Control of Cold Harbor Crossroads
Robert E.L. Krick
Union General Ulysses S. Grant and Confederate General Robert E. Lee gradually shifted their armies southward. Both eyed the Old Cold Harbor intersection, the nexus of the road network in Hanover County. Lee know the intersection from two years earlier. At the Battle of Gaines' Mill, on June 27, 1862, Gen. Stonewall Jackson had massed 20,000 men at the crossroads and, from there, launched very large attacks southward. One road came in from the north, past Beulah Church. Two other roads approached from the east and northeast, connecting this area with the Pamunkey River and Grant's supply corridor. If the Federals seized the crossroads, it would ensure fairly safe movement of their many columns. If the Confederates could control Old Cold Harbor, it would make Grant's efforts to concentrate his army much more difficult.
Union Gen. Philip Sheridan's cavalry secured Old Cold Harbor on the afternoon of May 31. Lee countered by sending his won cavalry, with support from Robert F. Hoke's infantry division, against Sheridan. Heavy fighting swirled just north of the crossroads, but, despite the presence of infantry, the Confederates could not drive off Sheridan. In a moment of confusion, the Federals briefly abandoned the key spot overnight, but returned before dawn on June 1.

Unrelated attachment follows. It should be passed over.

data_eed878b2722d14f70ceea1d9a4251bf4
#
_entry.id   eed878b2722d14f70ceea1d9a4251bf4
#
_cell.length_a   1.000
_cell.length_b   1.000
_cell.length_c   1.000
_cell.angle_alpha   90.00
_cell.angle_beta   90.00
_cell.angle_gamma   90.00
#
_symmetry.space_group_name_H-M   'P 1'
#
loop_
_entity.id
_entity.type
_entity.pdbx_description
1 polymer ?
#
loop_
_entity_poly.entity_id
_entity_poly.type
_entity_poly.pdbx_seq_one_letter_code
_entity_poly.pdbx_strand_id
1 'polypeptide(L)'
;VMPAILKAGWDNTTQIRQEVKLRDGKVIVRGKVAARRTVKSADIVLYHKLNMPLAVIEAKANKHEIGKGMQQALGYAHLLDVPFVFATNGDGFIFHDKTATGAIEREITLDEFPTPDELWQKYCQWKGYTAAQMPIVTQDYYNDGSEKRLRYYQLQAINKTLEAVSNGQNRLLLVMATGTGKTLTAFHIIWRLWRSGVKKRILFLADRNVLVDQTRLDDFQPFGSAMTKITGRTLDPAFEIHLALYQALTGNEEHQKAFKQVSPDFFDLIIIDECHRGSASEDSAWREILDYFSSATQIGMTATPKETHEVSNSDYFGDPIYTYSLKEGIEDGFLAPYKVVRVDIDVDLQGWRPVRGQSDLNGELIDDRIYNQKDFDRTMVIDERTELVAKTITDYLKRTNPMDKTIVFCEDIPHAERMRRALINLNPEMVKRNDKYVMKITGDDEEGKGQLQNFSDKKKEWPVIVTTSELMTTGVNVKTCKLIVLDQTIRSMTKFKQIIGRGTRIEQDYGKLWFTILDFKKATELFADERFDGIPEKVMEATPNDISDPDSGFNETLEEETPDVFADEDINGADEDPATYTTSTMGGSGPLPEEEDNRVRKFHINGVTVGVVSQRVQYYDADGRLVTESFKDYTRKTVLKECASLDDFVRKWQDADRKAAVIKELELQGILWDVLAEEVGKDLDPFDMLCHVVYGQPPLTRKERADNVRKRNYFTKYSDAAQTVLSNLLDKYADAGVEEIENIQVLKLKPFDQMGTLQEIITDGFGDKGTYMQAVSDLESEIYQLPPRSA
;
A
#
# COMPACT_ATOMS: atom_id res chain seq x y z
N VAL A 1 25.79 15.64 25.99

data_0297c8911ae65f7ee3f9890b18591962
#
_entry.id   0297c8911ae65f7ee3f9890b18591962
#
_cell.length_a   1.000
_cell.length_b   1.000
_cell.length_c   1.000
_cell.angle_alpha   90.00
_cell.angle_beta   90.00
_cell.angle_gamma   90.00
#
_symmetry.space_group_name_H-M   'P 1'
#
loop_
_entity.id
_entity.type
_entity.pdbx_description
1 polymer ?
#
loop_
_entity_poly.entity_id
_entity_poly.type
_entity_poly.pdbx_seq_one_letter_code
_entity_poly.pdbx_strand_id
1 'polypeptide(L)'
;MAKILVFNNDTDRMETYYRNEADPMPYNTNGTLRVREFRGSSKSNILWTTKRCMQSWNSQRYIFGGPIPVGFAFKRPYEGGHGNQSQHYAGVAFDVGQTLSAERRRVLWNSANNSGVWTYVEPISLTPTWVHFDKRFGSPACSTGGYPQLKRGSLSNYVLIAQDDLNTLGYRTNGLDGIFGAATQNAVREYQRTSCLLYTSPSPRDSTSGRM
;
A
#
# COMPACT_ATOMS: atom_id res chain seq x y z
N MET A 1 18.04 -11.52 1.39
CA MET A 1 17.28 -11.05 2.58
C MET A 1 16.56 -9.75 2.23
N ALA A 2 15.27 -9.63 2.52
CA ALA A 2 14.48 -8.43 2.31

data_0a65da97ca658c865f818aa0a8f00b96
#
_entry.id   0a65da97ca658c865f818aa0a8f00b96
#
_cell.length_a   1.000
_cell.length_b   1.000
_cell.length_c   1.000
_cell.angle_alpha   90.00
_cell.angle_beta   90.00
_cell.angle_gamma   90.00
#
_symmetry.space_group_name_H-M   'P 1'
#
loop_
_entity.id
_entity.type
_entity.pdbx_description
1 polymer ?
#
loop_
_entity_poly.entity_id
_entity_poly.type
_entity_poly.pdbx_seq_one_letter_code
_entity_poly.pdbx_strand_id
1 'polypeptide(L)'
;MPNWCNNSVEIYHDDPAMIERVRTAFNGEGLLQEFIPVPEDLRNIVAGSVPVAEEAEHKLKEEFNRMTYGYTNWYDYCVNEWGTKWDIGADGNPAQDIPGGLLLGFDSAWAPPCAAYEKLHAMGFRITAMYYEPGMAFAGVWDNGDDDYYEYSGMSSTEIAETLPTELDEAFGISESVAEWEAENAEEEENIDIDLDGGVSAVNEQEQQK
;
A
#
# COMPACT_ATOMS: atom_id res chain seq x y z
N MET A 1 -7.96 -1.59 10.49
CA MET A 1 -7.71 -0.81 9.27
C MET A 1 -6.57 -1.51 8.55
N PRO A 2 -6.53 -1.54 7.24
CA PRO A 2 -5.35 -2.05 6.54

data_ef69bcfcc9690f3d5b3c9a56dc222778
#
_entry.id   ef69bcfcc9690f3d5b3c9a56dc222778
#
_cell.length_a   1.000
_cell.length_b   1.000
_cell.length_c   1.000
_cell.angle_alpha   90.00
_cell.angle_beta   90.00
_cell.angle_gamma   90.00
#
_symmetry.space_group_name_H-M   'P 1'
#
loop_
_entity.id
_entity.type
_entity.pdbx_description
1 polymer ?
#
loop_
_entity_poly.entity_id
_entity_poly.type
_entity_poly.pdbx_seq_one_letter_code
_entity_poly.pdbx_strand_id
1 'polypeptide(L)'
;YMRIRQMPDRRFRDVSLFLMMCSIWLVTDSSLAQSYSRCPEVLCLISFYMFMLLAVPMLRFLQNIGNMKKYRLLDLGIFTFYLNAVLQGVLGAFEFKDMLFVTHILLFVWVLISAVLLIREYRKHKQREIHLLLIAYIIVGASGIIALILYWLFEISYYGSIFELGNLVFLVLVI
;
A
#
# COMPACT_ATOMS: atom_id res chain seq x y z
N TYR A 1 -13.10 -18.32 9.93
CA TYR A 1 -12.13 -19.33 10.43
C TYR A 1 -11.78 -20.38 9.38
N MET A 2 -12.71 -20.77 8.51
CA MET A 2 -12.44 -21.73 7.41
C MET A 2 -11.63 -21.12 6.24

They were there in time to win a decisive victory against the next Confederate attack. Lee had determined to try for the crossroads again. His infantry—mostly a South Carolina brigade from Joseph B. Kershaw's division—hurled itself against Sheridan's dismounted cavalry. The Confederates crumbled against a line of intense fire. "I have never seen any body of troops in such a condition of utter demoralization," said one observer. "They actually groveled upon the ground and attempted to burrow under each other in holes and depressions."
Failure here forced the Confederates to concede control of the intersection. Instead, they began to entrench half a mile west of here, with the Chickahominy River at their backs. Grant and Gen. George Meade hustled infantry, including William F. "Baldy" Smith's Eighteenth Corps which had traveled upriver to join Grant's army, to consolidate the position at Old Cold Harbor.